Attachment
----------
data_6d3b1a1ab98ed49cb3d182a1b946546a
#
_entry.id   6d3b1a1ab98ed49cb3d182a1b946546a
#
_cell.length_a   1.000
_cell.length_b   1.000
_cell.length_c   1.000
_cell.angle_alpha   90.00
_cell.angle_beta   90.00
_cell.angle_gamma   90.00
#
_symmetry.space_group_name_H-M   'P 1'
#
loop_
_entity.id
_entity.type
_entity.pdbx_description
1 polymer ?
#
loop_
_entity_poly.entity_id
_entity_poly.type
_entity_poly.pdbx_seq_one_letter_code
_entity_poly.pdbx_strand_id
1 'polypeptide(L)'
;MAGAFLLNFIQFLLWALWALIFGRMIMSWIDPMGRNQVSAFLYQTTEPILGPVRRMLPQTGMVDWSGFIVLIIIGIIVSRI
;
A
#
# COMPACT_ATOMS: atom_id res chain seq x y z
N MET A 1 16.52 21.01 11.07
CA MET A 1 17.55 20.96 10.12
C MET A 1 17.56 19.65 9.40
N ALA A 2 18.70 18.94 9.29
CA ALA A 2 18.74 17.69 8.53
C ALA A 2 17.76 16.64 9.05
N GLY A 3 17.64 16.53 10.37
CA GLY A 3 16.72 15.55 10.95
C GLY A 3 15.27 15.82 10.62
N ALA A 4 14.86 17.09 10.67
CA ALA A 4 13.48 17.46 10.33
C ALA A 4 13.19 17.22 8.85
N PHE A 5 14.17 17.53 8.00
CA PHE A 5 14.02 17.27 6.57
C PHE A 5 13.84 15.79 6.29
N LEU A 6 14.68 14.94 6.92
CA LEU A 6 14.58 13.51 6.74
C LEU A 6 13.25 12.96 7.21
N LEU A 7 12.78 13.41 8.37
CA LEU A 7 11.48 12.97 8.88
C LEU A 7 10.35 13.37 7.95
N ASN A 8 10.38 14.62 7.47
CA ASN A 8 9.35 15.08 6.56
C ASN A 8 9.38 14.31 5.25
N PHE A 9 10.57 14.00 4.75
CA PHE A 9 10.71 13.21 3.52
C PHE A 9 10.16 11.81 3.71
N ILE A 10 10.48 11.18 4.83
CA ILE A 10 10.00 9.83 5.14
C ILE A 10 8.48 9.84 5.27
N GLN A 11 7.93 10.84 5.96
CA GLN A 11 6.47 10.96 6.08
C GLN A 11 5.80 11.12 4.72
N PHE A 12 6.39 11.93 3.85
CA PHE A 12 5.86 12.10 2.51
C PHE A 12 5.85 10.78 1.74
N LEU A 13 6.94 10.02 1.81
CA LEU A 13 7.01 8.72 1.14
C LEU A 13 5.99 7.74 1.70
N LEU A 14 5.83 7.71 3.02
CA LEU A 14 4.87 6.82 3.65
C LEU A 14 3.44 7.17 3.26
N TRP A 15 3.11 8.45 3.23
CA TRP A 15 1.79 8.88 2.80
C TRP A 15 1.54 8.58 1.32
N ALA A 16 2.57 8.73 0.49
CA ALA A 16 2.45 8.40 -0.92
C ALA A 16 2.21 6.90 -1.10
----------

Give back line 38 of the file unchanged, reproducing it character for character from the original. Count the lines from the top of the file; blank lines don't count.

CA GLY A 3 16.72 15.55 10.95